Depth: 10 km
Distances: 112 km WNW of İzmir, Turkey / pop: 2,500,000 / local time: 08:46:52.4 2021-02-01
7 die at Spanish care home after getting Pfizer Covid-19 jab as ALL residents test positive for virus, second doses still to come
All 78 residents at a nursing home in central Spain have tested positive for Covid-19 after being given their first dose of the Pfizer-BioNTech vaccine, and at least seven people have died, staff confirmed on Monday.
Most of those who succumbed to the virus had existing conditions, according to Spanish news agency EFE, while four residents are currently hospitalized, and 12 staff have also been infected.
The huge outbreak is at the Lagartera Residence for the Elderly in the Toledo area, southwest of the capital Madrid.
The home’s 33 staff must now present a negative PCR test before they start work, and a spokesperson said that health measures to contain the spread of the virus are in place “at all times.”
“On January 13, all residents, including nursing home staff, were vaccinated with the first dose of the Pfizer vaccine, and after six days the first symptoms began to appear in ten of the residents,” they said in a statement.
Some members of staff began to go off sick with the virus five days after being inoculated.
On January 21, management approved the decision to test all residents of the home and quarantine them to their rooms, with families informed of the move.
The testing results, on January 25, showed that all the residents had caught the virus apart from one, who then also tested positive at a later date.
In December, Spain’s Supreme Court ordered an investigation into deaths at nursing homes, which were a disturbing feature of the early pandemic, making up 69 percent of all Covid-19 fatalities between April 6 and June 20.
The Lagartera Residence for the Elderly insisted the current outbreak was its first of the pandemic, having remained virus-free during the first two waves of infections.
The next doses of the vaccine are to be administered at the home on February 3, and the next round of PCR tests will be carried out on February 5.
Across Spain, almost 1.5 million people have been injected with either the Pfizer or Moderna vaccine.
More than 58,000 people have died from Covid-19 in Spain and the country has registered more than 2.7 million cases of the virus in total.
Courtesy of rt.com
Huge amounts of snow have fallen in parts of the Alps. Some people have been caught in avalanches, villages were cut off and more snow is on the way. There have been some large spontaneous avalanches. There are some excellent skiing conditions, but it’s highly dangerous off piste.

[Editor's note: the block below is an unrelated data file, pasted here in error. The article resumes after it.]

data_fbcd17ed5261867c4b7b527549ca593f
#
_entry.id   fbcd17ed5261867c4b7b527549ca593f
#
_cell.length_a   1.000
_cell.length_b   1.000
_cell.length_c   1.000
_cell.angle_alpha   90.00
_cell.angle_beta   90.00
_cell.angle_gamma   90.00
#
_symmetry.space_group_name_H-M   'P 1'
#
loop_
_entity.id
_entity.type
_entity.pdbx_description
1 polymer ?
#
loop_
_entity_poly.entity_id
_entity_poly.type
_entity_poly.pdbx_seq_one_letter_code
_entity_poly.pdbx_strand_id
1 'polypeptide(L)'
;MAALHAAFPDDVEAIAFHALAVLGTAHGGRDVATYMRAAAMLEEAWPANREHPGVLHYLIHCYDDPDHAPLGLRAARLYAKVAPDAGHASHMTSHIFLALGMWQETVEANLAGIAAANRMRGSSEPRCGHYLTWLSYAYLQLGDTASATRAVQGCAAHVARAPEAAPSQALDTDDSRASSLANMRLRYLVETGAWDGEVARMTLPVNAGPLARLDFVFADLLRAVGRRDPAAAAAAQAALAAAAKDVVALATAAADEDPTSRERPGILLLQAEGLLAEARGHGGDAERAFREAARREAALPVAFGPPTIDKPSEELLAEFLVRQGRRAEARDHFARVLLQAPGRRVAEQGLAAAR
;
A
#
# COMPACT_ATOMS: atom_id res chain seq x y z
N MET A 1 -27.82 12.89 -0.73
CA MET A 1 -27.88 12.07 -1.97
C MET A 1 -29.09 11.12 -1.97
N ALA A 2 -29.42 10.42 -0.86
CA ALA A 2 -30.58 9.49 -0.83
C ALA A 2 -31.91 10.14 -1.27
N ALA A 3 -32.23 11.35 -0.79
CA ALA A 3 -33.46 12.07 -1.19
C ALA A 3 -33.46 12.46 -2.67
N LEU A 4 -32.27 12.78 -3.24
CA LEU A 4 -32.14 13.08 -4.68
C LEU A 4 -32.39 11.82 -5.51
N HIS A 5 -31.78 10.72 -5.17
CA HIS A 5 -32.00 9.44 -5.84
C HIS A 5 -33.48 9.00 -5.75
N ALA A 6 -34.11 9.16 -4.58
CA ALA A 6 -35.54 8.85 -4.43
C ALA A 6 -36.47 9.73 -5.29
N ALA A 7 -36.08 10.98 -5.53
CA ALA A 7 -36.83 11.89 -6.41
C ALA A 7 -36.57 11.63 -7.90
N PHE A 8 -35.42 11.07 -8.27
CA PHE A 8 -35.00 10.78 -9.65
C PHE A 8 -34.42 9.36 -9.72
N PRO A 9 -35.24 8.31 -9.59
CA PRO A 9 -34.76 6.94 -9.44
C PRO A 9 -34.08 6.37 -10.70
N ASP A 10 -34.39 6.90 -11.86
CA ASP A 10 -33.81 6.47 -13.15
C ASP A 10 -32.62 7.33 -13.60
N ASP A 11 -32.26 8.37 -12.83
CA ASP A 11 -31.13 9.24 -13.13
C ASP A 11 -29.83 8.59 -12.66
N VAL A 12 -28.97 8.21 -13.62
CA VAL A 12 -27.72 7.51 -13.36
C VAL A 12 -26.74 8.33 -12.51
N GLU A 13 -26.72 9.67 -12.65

The fiercest storms started in the north and western Alps, in Switzerland and France.
Up to 2m has fallen at altitude in a few places.
There are some spontaneous avalanches happening.
Further east, Austria has also seen some heavy snow in the Tirol and Salzburg.
The new snow has been falling on the snowpack that has an extremely weak, and widespread, layer near the base of the snow.
The fresh snow is putting extra pressure on this already very weak snowpack.
The temperatures have been warm in the Alps and heavy rain has also fallen with flooding worries.
The Avalanche Death Toll in the Alps Continues to Climb and the latest incidents we have heard about come from Austria
Four people were killed in avalanches in the Tirol in Austria over the weekend.
Extreme caution is urged across many parts of the Alps.
It is one of the most dangerous periods in recent years across the Alps.
There have been 45 deaths so far this winter and that comes as many resorts are closed.
After easing on Sunday more snow is on the way, though not in such large amounts.
Here’s the scene in Val d’Isere, France, first thing on Monday morning.
30cm is forecast and the avalanche danger is at Level 4.
People in Val d’Isere are being asked to clear the snow from the roof of buildings as it could slide off and bury passing pedestrians.
And Val Thorens has been monitoring the snow levels over the past few days.
It was quite a storm last week with Level 5 avalanche danger in parts of France and Switzerland, plus Level 4 in some places in Austria.
Up to 2m fell in a few spots with many others having well over a metre.
Ski resorts remain open across Switzerland with some lift closures due to the snow levels.
In Switzerland for Monday there remains a ‘considerable’ risk of avalanche with Level 3 in many places and ‘high’ at Level 4 in some areas in the east of the country.
“The large amounts of fresh fallen snow and freshly generated snowdrifts from this last week are continuing to consolidate,” said the Swiss Institute for Snow and Avalanche Studies.
“Beneath the thick layers of fresh snow, particularly in the Valais and in Grisons, there are strikingly weak layers.
“Avalanches can be triggered in these layers by persons, as various large-spread avalanche releases of the last few days have amply demonstrated.”
There is now excellent levels of snow across many parts of the Alps with conditions above average for the time of year.
For an analysis we turn to Fraser Wilkin from weathertoski.co.uk
“Following last week’s wild weather, snow depths are now way above average across the north-western Alps (e.g. Tignes, Val Thorens, Chamonix, Verbier, Zermatt, Mürren, Engelberg, Laax), especially at altitude where three-day storm totals (between Wednesday and Saturday) were between 1m and 1.5m above 2200m, with even more in places.
“Indeed, all parts of the Alps currently have excellent snow cover, though we do appreciate that publicly accessible lift-served skiing is still only possible in Austria and Switzerland.
“If skiing in the Alps does become more accessible to greater numbers of people later on this season, even if that means skiing in the Alps beyond the “normal” season (i.e. later in spring or in summer) then there is plenty to be optimistic about, from a snow perspective at least.”